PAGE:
The answer to this is that a question which all through the reign of James I. occupied very much of the time and attention of the Parliament was the mode of getting rid of the feudal tenures. The same hand which drew the Petition of Right drew up an account of a motion made at the Parliament in the eighteenth year of the reign of James I. for commuting the feudal tenures and payments into a competent yearly rent, to be assured to his Majesty, his heirs, and successors (4 Inst., 202, 203). This motion Coke stamps with his approbation, "hoping that so good a


[ocr errors]

* Parliamentary History, vol. iv., pp. 148, 149.—Comm. Journ., Nov. 21, 1660.

motion will some time or other, by authority of Parliament, one way or other, take effect and be established." The amount of the rent-charge which was to be substituted for the feudal payments was equal to nearly one-half of the whole revenue at that time (Sinclair, "Hist. Revenue,” vol. i., pp. 233, 244); and as the value of the land would increase with the wealth and revenue of the kingdom, the proportion would remain the


The confidence with which this anonymous writer expressed himself on the subject of the Land-Tax, induces me to mention one of the numerous applications for a copy of my argument on the Land-Tax, because it shows, notwithstanding the judgment of this anonymous critic, that the soundness of the reasoning as well as of the legal learning of my argument has been stamped with the approbation of some of the highest legal authorities.

In Michaelmas Term, 1852, an eminent counsel -a Member of Parliament-who was engaged in a heavy land-tax case with the then AttorneyGeneral, Sir Alexander Cockburn, afterwards Lord Chief Justice Cockburn, having applied to all the law booksellers, without effect, for a copy of the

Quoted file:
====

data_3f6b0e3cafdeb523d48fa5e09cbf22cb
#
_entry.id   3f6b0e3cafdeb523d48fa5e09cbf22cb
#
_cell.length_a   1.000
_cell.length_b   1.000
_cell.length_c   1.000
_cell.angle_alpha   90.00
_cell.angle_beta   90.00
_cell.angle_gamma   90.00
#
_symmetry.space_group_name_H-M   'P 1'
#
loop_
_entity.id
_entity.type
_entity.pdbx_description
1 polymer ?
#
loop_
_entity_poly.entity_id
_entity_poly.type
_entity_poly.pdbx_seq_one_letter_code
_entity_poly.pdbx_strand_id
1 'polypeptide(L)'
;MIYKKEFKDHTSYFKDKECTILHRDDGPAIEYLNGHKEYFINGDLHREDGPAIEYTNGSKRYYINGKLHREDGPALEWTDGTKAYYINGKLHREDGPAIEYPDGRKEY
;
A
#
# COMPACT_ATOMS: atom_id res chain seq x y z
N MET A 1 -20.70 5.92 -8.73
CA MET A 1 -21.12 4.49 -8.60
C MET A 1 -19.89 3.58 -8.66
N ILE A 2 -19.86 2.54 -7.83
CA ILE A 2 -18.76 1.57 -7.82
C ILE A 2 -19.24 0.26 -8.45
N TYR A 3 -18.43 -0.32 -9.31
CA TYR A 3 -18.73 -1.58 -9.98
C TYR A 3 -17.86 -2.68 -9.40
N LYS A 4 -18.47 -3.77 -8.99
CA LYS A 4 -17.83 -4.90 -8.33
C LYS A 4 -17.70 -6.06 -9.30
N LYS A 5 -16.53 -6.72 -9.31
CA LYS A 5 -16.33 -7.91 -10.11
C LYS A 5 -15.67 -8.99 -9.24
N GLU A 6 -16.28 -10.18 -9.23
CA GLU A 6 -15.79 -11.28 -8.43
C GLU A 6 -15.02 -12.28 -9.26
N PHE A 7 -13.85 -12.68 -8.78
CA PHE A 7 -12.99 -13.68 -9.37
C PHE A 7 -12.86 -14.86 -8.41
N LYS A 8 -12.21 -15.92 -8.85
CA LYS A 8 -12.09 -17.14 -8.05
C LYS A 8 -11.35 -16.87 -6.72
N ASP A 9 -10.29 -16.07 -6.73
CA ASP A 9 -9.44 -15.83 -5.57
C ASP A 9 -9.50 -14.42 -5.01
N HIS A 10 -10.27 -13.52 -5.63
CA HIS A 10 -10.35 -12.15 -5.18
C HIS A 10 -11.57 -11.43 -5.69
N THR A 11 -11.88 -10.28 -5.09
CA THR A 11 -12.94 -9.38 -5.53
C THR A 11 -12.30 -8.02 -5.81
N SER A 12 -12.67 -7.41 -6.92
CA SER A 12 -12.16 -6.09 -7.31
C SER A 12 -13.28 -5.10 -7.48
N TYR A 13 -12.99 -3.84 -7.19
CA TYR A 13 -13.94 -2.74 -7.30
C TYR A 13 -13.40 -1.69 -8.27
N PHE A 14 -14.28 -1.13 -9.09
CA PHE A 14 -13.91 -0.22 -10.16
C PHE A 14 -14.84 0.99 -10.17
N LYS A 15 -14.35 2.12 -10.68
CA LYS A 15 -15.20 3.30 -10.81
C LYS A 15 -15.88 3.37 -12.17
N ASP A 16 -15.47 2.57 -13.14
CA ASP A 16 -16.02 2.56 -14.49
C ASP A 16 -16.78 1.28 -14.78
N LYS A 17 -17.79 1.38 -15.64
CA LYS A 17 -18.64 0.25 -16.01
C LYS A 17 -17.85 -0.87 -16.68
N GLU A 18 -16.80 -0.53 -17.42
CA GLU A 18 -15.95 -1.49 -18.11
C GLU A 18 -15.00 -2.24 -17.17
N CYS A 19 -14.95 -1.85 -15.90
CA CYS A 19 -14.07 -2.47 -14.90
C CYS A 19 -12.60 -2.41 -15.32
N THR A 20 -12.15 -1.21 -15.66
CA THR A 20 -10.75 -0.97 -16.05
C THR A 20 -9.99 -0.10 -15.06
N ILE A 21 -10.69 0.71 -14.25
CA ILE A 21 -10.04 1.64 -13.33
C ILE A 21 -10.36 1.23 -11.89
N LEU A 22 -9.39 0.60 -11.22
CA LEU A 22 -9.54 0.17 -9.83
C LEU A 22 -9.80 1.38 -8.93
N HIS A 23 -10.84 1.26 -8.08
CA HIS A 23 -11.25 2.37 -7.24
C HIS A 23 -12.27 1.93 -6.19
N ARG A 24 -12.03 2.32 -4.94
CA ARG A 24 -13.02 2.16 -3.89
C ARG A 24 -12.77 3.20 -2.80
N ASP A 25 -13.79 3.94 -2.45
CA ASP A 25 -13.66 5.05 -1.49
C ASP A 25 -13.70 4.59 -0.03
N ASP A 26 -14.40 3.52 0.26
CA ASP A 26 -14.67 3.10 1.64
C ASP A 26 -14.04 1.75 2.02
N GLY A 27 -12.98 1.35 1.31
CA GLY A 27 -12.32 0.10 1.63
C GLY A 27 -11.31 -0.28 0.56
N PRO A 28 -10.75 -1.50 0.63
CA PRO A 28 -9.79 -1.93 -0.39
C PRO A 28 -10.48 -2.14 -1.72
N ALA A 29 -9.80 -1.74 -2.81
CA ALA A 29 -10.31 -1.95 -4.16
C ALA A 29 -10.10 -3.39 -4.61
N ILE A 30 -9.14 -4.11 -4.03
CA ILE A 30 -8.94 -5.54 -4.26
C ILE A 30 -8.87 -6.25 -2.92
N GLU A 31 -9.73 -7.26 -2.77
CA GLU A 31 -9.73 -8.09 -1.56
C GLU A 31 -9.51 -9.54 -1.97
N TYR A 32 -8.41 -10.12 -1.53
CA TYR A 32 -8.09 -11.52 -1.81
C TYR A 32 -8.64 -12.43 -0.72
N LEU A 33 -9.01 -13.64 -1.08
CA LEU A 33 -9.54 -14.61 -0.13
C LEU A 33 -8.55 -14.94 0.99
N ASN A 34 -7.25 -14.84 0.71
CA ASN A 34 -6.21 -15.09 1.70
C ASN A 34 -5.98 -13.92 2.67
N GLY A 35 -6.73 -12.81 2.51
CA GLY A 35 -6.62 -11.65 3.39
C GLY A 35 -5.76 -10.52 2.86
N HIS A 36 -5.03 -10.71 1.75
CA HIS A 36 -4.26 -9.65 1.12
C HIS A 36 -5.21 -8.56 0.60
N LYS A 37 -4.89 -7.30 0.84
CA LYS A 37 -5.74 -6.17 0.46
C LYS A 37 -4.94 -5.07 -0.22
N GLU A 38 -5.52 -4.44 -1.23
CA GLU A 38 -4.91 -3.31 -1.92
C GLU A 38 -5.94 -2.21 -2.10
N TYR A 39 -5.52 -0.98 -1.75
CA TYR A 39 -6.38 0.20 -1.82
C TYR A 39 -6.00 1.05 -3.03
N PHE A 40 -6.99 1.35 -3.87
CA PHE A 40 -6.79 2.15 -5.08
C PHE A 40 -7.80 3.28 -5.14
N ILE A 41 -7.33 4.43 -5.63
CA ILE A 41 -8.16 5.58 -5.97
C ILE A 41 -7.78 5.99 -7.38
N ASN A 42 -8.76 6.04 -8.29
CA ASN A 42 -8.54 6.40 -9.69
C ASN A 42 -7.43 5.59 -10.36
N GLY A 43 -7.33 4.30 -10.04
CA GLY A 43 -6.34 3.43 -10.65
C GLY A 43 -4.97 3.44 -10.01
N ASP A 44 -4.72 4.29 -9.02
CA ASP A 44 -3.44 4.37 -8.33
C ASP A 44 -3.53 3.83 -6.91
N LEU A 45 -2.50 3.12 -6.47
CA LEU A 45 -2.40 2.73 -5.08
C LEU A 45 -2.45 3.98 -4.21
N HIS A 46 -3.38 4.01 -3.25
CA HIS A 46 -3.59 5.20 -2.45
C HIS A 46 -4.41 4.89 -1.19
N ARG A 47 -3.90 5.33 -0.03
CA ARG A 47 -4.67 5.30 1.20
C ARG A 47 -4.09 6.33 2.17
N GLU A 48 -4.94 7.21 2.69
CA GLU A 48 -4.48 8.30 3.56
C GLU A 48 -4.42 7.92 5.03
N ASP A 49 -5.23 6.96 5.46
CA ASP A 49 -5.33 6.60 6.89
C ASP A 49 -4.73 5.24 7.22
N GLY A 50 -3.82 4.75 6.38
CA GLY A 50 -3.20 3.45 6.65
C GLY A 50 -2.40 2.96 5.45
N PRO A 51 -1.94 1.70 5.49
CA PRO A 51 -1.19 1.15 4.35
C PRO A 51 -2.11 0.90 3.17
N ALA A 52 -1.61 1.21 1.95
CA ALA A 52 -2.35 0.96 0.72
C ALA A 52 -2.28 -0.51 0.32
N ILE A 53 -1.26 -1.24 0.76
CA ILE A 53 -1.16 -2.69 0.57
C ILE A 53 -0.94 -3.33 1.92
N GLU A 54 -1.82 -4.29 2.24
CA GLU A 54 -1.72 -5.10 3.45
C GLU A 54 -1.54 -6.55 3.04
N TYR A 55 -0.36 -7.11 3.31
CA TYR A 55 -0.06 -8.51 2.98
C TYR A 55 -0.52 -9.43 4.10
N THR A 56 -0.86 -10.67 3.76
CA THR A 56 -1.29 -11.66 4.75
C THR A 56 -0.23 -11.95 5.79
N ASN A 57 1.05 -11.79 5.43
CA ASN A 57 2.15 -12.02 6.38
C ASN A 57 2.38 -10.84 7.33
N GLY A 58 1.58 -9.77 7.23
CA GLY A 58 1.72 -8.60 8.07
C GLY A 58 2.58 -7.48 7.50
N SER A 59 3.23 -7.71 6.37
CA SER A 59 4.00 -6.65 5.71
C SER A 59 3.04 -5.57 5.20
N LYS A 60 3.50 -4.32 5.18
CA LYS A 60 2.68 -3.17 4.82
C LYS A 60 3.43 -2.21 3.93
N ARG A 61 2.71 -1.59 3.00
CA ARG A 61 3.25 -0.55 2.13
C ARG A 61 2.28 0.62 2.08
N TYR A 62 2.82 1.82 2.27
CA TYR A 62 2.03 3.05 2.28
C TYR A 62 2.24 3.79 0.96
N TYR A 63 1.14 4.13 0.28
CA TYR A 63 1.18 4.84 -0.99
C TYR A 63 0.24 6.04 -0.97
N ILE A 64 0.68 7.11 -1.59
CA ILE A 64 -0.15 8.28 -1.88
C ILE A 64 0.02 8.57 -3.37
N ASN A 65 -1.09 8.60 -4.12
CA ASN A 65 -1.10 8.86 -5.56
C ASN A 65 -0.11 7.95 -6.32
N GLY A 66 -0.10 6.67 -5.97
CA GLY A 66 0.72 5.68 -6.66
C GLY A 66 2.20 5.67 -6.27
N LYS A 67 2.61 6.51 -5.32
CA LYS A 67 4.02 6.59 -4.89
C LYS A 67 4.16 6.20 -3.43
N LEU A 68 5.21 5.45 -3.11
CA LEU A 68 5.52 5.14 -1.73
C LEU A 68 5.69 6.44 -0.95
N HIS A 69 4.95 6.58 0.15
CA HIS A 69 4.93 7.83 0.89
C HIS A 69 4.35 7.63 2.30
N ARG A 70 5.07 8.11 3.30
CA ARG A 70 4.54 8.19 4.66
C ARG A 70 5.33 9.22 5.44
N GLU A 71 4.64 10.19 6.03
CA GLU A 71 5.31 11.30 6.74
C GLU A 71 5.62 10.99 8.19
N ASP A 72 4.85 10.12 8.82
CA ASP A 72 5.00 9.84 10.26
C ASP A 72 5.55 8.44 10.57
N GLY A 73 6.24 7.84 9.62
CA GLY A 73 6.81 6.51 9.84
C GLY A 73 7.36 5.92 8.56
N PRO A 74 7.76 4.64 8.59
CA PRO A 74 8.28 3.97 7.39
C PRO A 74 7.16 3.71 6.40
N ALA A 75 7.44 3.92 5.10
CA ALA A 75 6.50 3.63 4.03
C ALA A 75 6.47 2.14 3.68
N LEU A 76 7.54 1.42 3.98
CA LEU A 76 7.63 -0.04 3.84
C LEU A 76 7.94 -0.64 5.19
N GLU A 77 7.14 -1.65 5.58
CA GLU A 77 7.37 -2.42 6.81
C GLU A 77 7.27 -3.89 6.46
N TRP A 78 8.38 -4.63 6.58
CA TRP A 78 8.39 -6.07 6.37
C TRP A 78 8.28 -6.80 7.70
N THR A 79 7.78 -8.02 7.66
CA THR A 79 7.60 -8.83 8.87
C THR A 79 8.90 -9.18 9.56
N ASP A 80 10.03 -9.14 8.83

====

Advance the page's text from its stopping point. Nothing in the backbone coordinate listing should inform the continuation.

pamphlet which was out of print—indeed, I don't know that it was ever actually published for saleI sent him a copy and received soon after the following note from him:-" Allow me to thank you most sincerely for your very able and valuable pamphlet on the Land-Tax, which has been of great use and value to me."

On the 6th November, 1844, I received a letter from Mr. Cobden, dated Manchester, 5th November, 1884, in which he said :

"There is an idea talked of here of sending a Commission of Inquiry into two or three of the southern counties, say Dorset, Somerset, Wilts, to ascertain the condition of the labouring population, and particularly how much of the average earnings of a peasant's family goes in purchasing clothing and articles paying excise or duty to Government. As the only way of making such an inquiry useful would be by having men of character and respectability to put their names to the report, it is thought that one person from Manchester and another from London would be best suited to the labour. The object would be simply an inquiry into facts, without meddling with theories, whether of Corn Law or Poor Law. Do you think you would be able to give six weeks to such an investigation, between this and Christmas, if the plan were carried out ?"

In consequence of unavoidable delays it was not till towards the middle of December that the

« AnkstesnisTęsti »